RegNet PhD on Myanmar rule of law reform research

After graduating with a Masters of Law from Stockholm University, Kristina Simion worked at the Swedish Government Agency for Peace, Security and Development, where she was involved with practical implementation and policy research on rule of law assistance.

The prospect of doing a PhD abroad, rather than in Sweden, saw her move to Canberra in 2013, to take up a thesis on responsive rule of law at The Australian National University.

Her thesis explores the influence of rule of law intermediaries - individual brokers, translators and mediators – that operate in the space between foreign, national and local counterparts and their interests.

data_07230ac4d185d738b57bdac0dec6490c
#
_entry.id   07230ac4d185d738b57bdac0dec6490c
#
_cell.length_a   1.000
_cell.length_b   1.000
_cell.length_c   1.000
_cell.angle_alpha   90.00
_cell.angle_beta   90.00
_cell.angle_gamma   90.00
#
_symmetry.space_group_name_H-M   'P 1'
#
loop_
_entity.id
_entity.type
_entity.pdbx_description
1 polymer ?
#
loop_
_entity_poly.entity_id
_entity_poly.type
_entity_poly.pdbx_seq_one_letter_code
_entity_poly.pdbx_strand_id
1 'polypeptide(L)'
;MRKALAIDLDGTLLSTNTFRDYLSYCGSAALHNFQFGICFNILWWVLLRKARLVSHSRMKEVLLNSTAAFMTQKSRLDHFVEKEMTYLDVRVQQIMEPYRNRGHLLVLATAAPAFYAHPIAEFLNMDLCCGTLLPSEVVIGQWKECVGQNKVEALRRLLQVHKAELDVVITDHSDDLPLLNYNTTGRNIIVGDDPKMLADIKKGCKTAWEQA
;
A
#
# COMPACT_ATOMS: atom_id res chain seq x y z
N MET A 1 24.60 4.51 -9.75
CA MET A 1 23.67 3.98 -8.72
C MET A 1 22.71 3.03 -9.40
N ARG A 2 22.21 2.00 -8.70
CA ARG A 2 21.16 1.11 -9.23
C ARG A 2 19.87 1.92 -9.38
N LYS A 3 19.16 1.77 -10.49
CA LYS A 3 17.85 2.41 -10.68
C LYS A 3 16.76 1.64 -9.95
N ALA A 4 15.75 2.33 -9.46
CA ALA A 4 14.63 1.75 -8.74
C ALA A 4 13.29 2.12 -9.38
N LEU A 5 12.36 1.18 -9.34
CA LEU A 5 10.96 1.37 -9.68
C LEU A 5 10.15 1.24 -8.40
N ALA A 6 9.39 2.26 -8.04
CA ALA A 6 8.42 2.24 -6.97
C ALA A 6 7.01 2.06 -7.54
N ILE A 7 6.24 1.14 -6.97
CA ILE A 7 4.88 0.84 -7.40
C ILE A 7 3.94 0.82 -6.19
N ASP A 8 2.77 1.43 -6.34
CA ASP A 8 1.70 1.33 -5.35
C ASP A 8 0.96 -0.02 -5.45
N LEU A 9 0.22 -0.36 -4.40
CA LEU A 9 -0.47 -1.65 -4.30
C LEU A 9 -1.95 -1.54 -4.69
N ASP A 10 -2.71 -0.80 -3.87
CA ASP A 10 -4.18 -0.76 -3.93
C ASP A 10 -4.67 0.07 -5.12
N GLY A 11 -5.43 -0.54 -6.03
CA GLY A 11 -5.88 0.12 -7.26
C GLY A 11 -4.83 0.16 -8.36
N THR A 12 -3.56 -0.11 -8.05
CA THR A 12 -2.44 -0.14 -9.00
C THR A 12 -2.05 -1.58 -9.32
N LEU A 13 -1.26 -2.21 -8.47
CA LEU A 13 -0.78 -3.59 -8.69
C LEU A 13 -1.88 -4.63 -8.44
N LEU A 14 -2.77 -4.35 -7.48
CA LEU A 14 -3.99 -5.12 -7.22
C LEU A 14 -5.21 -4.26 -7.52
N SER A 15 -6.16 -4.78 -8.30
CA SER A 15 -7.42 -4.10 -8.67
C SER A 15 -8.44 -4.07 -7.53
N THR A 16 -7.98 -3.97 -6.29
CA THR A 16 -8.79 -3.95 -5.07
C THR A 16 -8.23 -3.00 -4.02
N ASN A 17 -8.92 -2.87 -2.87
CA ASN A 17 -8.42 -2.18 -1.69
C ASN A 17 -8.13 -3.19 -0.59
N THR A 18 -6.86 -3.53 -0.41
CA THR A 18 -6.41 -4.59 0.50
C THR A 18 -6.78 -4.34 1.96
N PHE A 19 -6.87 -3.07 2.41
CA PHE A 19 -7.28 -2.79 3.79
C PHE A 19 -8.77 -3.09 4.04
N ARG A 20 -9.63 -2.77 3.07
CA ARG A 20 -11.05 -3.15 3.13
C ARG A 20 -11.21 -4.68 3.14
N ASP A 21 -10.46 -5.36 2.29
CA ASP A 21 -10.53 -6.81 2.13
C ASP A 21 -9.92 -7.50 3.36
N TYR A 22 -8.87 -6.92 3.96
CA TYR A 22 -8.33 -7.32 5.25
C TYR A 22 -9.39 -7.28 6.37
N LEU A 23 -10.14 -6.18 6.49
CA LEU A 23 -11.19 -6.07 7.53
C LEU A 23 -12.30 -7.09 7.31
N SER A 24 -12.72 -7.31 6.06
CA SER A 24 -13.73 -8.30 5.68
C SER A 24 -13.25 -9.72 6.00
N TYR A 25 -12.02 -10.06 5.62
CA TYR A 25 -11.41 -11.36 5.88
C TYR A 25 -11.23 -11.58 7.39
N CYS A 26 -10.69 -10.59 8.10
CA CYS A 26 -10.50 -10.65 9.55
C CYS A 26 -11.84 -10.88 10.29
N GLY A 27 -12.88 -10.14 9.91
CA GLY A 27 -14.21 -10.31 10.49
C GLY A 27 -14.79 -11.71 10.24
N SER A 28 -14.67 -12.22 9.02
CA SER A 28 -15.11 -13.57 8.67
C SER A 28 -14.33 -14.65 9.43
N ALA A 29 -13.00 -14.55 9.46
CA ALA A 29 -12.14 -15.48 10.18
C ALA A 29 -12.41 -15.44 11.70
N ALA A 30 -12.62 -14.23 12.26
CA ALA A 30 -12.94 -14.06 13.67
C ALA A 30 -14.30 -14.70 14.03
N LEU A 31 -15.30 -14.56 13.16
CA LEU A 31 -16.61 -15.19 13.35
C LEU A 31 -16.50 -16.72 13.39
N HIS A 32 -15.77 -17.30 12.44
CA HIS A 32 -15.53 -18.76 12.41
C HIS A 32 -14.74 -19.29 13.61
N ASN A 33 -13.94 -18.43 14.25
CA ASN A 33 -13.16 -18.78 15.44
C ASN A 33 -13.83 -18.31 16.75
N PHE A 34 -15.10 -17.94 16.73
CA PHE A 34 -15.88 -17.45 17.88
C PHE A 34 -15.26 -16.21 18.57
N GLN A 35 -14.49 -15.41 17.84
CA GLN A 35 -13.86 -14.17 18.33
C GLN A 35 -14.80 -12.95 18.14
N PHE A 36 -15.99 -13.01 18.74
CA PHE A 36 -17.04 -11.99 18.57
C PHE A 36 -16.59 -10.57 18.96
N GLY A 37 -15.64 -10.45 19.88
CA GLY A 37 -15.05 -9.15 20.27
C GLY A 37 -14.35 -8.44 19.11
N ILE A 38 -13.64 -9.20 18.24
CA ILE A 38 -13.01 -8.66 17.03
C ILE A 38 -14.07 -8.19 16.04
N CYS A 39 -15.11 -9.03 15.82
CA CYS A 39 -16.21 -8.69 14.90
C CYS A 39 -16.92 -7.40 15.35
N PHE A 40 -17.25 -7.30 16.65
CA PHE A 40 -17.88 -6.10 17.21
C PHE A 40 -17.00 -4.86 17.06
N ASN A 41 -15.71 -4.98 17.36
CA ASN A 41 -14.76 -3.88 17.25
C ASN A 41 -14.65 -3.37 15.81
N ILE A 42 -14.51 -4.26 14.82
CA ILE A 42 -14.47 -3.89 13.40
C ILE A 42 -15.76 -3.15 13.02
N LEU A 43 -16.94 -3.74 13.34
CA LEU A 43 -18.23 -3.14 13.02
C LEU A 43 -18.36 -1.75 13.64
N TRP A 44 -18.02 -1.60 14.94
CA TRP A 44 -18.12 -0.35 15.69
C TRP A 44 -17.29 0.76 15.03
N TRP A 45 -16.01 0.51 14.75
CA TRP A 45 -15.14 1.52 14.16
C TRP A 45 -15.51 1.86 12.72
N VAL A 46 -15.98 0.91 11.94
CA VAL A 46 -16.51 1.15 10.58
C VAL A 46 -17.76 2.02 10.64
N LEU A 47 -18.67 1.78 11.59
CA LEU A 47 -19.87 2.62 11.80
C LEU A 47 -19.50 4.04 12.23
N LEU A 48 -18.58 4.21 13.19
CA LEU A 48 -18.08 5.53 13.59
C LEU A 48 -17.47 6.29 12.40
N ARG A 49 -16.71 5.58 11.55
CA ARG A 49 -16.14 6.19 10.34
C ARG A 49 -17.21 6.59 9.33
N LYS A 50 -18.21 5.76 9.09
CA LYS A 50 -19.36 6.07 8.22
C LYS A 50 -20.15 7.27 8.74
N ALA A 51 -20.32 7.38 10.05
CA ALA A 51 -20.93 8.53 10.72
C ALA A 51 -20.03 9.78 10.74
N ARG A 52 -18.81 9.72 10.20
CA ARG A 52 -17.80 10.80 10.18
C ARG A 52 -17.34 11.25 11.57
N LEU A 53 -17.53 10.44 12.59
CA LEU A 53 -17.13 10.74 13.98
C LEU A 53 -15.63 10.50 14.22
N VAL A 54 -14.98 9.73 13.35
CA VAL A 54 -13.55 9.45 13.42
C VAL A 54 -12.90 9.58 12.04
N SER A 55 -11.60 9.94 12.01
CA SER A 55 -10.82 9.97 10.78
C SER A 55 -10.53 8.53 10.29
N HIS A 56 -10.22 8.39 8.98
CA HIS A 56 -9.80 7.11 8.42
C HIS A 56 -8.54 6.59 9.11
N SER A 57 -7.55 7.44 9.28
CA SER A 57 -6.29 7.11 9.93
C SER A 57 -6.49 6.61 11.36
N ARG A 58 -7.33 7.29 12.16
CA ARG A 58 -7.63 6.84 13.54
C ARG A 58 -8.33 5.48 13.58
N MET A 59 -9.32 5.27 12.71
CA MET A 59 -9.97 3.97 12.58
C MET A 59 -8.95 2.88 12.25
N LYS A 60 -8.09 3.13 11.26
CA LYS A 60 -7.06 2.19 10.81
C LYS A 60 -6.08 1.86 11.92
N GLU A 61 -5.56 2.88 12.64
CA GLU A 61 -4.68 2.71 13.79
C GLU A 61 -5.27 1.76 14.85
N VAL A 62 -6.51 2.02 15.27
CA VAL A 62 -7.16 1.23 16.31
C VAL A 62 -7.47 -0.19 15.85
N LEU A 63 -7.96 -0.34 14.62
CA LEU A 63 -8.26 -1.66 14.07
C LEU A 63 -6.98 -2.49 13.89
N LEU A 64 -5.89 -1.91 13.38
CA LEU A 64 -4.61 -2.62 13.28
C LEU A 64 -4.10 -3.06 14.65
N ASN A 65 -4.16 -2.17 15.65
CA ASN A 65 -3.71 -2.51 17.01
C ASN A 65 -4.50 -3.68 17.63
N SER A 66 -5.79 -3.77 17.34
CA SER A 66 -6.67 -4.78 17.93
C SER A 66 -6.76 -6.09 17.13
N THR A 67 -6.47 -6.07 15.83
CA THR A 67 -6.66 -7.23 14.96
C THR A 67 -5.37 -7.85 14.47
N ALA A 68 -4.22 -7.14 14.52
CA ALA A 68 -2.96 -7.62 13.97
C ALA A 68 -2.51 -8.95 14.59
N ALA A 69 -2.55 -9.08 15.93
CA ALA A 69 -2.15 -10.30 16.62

“I didn’t want to do a traditional law PhD. I was looking for a more dynamic, socio-legal environment,” she says.

The University’s Regulatory Institutions Network, at ANU College of Asia and the Pacific, offered both opportunities to study Myanmar language, history and culture, work with leading scholars and undertake field work.

“I chose Myanmar partly because it is undergoing significant change, and there is an opportunity to engage with local scholars and policy makers as they work through the challenges of rule of law reform”, she said.

In this video she discusses the challenges and rewards of fieldwork, along with her earlier experiences of living in Romania – which saw her witness firsthand, the consequences of living in a society where governments are not held accountable for their actions.

Production by Belinda Cranston and James Walsh

Updated:  10 August 2017/Responsible Officer:  Director, RegNet/Page Contact:  Director, RegNet